††††† ††††† †††Table 4

Team

Year

Advantage

Extra Home Wins

for Full Season

Philadelphia (AL)

1945

0.356

13.71

Philadelphia (AL)

1902

0.338

13.01

Boston (AL)

1949

0.337

12.97

Colorado

1996

0.333

13.49

Minnesota

1987

0.333

13.49

Houston

1978

0.321

13.00

Philadelphia (AL)

1908

0.319

12.28

Chicago (AL)

1903

0.315

12.13

Chicago (AL)

1902

0.312

12.01

Boston (AL)

1952

0.311

11.97

 

Despite the trend towards a lower home field advantage, 2003 saw a fairly big one.The average home field advantage was .099. There were also seven teams that had at least a .160 advantage, which is just about twice the historical average.With 23.33% of the teams being above the .160 mark, this is the highest percentage since 1986 when seven of the twenty-six teams were above .160. This past season was the 29th highest percentage of teams going above .160.Table 5 shows the home advantage for all teams in 2003.

††† ††††††††††††††††††††††††††††††† Table 5

Team

Advantage

Home W

Home L

Road W

Road L

Colorado

0.296

49

32

25

56

Montreal

0.259

52

29

31

50

Oakland

0.222

57

24

39

42

Chi White Sox

0.198

51

30

35

46

Texas

0.185

43

38

28

53

Florida

0.185

53

28

38

43

San Francisco

0.166

57

24

43

37

Anaheim

0.149

45

37

32

48

Philadelphia

0.148

49

32

37

44

Boston

0.136

53

28

42

39

St. Louis

0.136

48

33

37

44

Baltimore

0.122

40

40

31

51

Atlanta

0.111

55

26

46

35

Tampa Bay

0.111

36

45

27

54

Houston

0.111

48

33

39

42

Cleveland

0.099

38

43

30

51

Los Angeles

0.086

46

35

39

42

Seattle

0.086

50

31

43

38

Arizona

0.074

45

36

39

42

Minnesota

0.074

48

33

42

39

San Diego

0.074

35

46

29

52

Detroit

0.037

23

58

20

61

Pittsburgh

0.037

39

42

36

45

NY Mets

0.030

34

46

32

49

Cincinnati

0.012

35

46

34

47

Chi Cubs

0.000

44

37

44

37

Kansas City

-0.024

40

40

43

39

NY Yankees

-0.028

50

32

51

29

Toronto

-0.049

41

40

45

36

Milwaukee

-0.074

31

50

37

44

 

Notes

1.This is just a simple average, adding up every teamís single season advantage and dividing by the number team-seasons.Season with longer schedules are not given extra weight.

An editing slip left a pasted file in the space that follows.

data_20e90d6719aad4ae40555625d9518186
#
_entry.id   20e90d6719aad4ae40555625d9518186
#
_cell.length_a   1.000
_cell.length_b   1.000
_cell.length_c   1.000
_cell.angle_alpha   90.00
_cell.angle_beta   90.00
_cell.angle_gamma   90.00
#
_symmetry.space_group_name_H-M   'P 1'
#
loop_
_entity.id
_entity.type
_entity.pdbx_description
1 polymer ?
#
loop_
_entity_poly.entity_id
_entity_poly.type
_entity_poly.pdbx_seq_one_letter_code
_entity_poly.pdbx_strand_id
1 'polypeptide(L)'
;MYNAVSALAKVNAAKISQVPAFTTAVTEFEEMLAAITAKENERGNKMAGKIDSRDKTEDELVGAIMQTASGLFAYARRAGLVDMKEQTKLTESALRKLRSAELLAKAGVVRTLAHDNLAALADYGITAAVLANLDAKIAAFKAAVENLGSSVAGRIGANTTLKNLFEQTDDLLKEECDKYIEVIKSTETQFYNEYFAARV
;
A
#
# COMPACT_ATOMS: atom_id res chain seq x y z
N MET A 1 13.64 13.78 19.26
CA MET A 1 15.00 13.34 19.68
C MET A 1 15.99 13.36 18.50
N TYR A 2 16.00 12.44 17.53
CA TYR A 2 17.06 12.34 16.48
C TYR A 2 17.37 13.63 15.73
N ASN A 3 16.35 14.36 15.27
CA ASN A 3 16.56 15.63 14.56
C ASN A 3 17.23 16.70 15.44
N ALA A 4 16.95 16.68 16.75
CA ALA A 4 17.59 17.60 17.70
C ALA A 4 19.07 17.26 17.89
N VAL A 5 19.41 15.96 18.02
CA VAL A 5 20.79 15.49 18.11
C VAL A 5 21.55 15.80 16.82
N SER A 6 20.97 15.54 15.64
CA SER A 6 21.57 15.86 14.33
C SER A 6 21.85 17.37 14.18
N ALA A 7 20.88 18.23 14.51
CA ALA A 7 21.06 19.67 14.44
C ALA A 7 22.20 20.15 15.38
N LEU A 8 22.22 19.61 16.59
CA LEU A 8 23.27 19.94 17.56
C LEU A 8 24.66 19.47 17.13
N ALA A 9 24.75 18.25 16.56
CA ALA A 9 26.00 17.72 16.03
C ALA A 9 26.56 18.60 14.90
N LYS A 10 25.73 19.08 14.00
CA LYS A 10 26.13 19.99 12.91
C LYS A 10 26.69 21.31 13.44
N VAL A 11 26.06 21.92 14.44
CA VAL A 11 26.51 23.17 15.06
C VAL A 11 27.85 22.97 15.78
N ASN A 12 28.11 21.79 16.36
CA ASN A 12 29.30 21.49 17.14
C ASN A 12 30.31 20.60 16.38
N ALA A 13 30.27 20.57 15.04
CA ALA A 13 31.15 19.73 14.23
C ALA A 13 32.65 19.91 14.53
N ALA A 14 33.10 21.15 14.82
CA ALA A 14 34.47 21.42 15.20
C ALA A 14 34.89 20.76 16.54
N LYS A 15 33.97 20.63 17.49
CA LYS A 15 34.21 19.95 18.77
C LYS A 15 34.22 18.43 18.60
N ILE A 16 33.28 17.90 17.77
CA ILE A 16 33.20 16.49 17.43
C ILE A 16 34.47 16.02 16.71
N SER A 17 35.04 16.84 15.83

2. Again, this is just a simple average.The overall home field advantage is added up for each of the ten seasons and then is divided by ten.Seasons with more teams or games donít get extra weight. The low figure for the 1911-20 period is not affected much by the Federal League, which had a about a .084 advantage during its two seasons.

 

3. Using the means test, the difference between the first decade and the last is significant, with a Z-score of 3.97. Also, here is the standard deviation for all teams for each decade: 0.0914, 0.0848, 0.0769, 0.0787, 0.0857, 0.0855, 0.0831, 0.0837, 0.0773, 0.0810. This shows that the dispersion in home field advantage across teams has not changed much since 1901. The correlation between year and the average yearly home advantage is -.247. It has a t-value of Ė2.55, which iss statistically significant.

 

4. The advantage listed for teams that changed parks in their respective decade only includes data from the park they played the most seasons in.Only one of those teams, the Indians of the 1930ís, actually did not have the biggest advantage when only their most commonly used stadium was considered. The Reds would then actually be a little higher, at .1188. The following are the teams that changed parks and their home advantage for the entire decade:Philadelphia (01-10), .2021; Cleveland (31-40), .1234; Houston (61-70), .1783; Minnesota (81-90), .1438; Colorado (91-2002), .1433. For all of them, except Cleveland, they would still have the highest yearly average even if all years of the decade are used.

 

Sources

Retrosheet generated data from David Smith, head of Retrosheet.

 

Yahoo! Major League Baseball Web Site

 

STATS INC. All-Time Baseball Sourcebook


Back to Cyril Morong's Sabermetric Research